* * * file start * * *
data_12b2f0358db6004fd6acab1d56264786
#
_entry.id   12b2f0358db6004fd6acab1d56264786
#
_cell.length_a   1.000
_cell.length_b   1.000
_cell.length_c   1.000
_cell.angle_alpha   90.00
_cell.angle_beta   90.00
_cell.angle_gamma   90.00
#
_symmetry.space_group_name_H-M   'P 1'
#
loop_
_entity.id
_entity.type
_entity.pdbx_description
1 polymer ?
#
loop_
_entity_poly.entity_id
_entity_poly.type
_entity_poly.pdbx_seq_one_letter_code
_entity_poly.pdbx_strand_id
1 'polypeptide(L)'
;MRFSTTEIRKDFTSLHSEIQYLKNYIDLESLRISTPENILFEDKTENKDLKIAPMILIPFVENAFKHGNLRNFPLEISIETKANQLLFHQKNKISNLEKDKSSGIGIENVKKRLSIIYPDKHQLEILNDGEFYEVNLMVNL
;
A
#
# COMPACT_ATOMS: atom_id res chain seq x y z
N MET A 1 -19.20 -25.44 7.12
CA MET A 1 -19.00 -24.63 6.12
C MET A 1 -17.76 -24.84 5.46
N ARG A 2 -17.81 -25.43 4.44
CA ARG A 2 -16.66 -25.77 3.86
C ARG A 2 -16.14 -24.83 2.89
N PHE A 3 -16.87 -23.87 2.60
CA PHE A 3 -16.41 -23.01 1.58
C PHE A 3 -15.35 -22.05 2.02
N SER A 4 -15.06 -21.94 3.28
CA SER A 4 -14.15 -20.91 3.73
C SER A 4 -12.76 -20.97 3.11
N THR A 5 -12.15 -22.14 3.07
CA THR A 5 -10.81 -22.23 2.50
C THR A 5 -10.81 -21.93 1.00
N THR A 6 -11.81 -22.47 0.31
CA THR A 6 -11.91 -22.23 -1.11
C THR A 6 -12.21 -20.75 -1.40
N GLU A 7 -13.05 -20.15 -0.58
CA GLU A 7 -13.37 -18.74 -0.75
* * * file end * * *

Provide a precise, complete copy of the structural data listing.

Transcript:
data_12b2f0358db6004fd6acab1d56264786
#
_entry.id   12b2f0358db6004fd6acab1d56264786
#
_cell.length_a   1.000
_cell.length_b   1.000
_cell.length_c   1.000
_cell.angle_alpha   90.00
_cell.angle_beta   90.00
_cell.angle_gamma   90.00
#
_symmetry.space_group_name_H-M   'P 1'
#
loop_
_entity.id
_entity.type
_entity.pdbx_description
1 polymer ?
#
loop_
_entity_poly.entity_id
_entity_poly.type
_entity_poly.pdbx_seq_one_letter_code
_entity_poly.pdbx_strand_id
1 'polypeptide(L)'
;MRFSTTEIRKDFTSLHSEIQYLKNYIDLESLRISTPENILFEDKTENKDLKIAPMILIPFVENAFKHGNLRNFPLEISIETKANQLLFHQKNKISNLEKDKSSGIGIENVKKRLSIIYPDKHQLEILNDGEFYEVNLMVNL
;
A
#
# COMPACT_ATOMS: atom_id res chain seq x y z
N MET A 1 -19.20 -25.44 7.12
CA MET A 1 -19.00 -24.63 6.12
C MET A 1 -17.76 -24.84 5.46
N ARG A 2 -17.81 -25.43 4.44
CA ARG A 2 -16.66 -25.77 3.86
C ARG A 2 -16.14 -24.83 2.89
N PHE A 3 -16.87 -23.87 2.60
CA PHE A 3 -16.41 -23.01 1.58
C PHE A 3 -15.35 -22.05 2.02
N SER A 4 -15.06 -21.94 3.28
CA SER A 4 -14.15 -20.91 3.73
C SER A 4 -12.76 -20.97 3.11
N THR A 5 -12.15 -22.14 3.07
CA THR A 5 -10.81 -22.23 2.50
C THR A 5 -10.81 -21.93 1.00
N THR A 6 -11.81 -22.47 0.31
CA THR A 6 -11.91 -22.23 -1.11
C THR A 6 -12.21 -20.75 -1.40
N GLU A 7 -13.05 -20.15 -0.58
CA GLU A 7 -13.37 -18.74 -0.75